BSEMS BLOG

Welcome to the BSEMS Blog, with information on what is happening behind the scenes at Brisbane Sports and Exercise Medicine Specialists, as well as information on topics provided by our specialists.

BSEMS Autumn 2014- Update Blog

Matthew Hislop - Sunday, April 27, 2014

At BSEMS we are always working hard to ensure we have the best practitioners on site to help you with your exercise needs. We are fortunate to have a number of new staff this year to help round out or longer serving staff members. Joseph Spelta is our new Sports Dietitian, working alongside with Lauren Nugent. This month Joe has provided some information on building muscle without relying on supplements. Enjoy…

How to build muscle without supplements



There has been much in the media lately about supplements in sports and the quest to build bigger stronger faster athletes. The question is – are supplements absolutely necessary, especially for young athletes?
The answer is no. Learning how to train, along with eating and growing are the tools required.

The key points for young athletes are eating and drinking very regularly (at least 5-6 times a day), planning a combination of protein and carbohydrates at each occasion (depending on the time of training sessions and the time of day), and being organised in order to have these items on hand as well as fit in all the kilojoules required.

Planning to eat/drink something that provides carbohydrate for energy is essential before training for young growing athletes. Recovery nutrition requires both carbohydrates and protein within the 30-60 minutes after all training sessions – especially strength sessions where muscle building and maintenance is the goal,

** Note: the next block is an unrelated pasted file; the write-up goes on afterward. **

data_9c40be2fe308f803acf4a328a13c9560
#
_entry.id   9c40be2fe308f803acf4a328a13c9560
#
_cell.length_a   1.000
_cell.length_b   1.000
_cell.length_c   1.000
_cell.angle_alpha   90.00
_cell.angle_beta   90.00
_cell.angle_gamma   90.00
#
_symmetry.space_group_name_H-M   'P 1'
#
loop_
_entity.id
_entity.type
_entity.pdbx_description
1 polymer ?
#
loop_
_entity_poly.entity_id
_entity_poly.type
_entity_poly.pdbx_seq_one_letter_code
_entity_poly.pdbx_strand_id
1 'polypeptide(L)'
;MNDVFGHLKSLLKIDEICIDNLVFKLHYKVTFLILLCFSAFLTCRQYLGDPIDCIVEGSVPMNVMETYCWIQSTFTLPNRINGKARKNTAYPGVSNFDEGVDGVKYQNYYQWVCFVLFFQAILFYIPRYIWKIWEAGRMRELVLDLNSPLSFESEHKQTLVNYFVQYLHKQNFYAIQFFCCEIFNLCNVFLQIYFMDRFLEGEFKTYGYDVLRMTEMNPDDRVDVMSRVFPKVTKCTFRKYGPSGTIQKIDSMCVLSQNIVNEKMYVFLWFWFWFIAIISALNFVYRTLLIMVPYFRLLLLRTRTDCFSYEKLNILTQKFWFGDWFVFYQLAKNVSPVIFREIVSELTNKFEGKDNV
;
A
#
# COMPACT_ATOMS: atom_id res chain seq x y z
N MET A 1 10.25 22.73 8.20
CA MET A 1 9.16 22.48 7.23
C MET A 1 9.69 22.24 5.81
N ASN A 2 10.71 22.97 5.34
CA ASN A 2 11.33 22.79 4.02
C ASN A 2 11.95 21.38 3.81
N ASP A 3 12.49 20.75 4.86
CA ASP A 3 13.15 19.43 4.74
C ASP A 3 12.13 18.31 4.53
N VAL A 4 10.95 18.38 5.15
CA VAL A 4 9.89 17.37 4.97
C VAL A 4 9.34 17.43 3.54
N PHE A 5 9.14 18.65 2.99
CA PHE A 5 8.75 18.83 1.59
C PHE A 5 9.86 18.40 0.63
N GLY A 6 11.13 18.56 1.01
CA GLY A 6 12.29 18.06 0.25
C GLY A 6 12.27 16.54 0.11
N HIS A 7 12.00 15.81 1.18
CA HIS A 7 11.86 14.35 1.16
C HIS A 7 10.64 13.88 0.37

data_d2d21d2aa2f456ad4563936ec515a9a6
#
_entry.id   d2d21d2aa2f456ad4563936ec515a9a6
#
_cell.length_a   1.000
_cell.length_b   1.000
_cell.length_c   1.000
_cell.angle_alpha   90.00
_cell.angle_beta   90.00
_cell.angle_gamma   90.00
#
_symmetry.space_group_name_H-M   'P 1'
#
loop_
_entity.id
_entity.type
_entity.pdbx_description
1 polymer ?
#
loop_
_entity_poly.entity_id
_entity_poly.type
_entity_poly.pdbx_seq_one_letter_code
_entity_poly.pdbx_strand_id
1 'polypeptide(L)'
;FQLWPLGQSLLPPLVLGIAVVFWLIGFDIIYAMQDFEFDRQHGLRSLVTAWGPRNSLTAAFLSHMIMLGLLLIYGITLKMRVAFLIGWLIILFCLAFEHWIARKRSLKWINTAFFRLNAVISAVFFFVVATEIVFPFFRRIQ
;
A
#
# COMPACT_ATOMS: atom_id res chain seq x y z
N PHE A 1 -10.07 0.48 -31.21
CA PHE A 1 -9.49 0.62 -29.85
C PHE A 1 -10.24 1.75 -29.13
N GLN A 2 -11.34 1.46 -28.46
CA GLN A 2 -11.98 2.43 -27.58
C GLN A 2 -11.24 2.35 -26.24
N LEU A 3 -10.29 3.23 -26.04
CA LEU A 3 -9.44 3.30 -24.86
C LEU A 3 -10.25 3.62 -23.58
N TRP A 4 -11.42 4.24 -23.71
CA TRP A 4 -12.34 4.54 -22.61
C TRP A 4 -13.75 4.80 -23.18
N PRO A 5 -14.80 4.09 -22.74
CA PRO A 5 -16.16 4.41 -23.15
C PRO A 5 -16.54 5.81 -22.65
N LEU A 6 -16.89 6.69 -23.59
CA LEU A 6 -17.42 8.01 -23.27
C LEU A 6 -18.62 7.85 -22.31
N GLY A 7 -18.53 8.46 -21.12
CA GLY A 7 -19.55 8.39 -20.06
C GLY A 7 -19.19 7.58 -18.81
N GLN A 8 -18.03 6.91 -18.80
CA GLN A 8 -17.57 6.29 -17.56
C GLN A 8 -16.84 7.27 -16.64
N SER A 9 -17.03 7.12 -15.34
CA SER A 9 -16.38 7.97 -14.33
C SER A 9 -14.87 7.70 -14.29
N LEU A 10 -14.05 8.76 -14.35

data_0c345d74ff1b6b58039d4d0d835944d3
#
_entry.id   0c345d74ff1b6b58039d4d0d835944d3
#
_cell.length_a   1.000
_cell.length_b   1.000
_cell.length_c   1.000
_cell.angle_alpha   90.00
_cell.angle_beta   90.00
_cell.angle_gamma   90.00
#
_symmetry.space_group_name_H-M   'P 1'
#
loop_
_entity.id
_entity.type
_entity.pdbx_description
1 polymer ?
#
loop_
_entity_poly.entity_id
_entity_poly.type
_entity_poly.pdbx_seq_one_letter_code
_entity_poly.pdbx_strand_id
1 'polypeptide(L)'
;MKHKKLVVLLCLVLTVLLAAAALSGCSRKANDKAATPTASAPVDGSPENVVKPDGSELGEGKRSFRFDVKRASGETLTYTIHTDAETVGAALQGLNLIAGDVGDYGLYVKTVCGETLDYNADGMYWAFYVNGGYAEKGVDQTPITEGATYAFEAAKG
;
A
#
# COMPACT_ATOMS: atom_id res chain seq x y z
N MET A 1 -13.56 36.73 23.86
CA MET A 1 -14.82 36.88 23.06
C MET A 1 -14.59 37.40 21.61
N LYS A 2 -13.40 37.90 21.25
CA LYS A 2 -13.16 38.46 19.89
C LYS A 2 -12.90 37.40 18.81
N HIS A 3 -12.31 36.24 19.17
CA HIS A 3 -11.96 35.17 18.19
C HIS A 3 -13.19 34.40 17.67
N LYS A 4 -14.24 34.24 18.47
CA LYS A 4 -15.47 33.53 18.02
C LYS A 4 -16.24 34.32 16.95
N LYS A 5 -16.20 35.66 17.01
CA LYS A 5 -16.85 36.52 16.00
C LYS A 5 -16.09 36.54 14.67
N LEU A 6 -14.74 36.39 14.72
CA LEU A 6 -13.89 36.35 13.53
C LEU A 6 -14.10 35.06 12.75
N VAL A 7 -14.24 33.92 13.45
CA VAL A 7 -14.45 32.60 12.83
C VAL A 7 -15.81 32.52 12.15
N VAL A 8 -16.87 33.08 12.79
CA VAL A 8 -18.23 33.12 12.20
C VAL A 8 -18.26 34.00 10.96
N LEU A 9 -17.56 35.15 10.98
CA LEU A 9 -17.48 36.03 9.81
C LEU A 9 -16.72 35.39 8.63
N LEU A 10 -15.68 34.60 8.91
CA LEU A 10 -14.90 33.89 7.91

Recent evidence also suggests that a large glass of milk (350-500ml) before bed may be very beneficial for muscle protein stimulation in those first few hours of ‘rest and recovery’. Milk provides the amino acid leucine which is a key factor in muscle growth.

We do agree that supplements can help an athlete meet their nutritional goals, and can be used in appropriate situations, when access to food is delayed or compromised.  However, similar results can be achieved with preparation of nutritious snacks.  Examples of snacks providing the right nutrients include tuna and rice, cheese and crackers, nuts and seeds with fruit, yoghurts and any type of milk (or milk alternative) drink.

For more individual advice see the BSEMS resident Eat Smart Sport Dietitians Joseph Spelta and Lauren Nugent.



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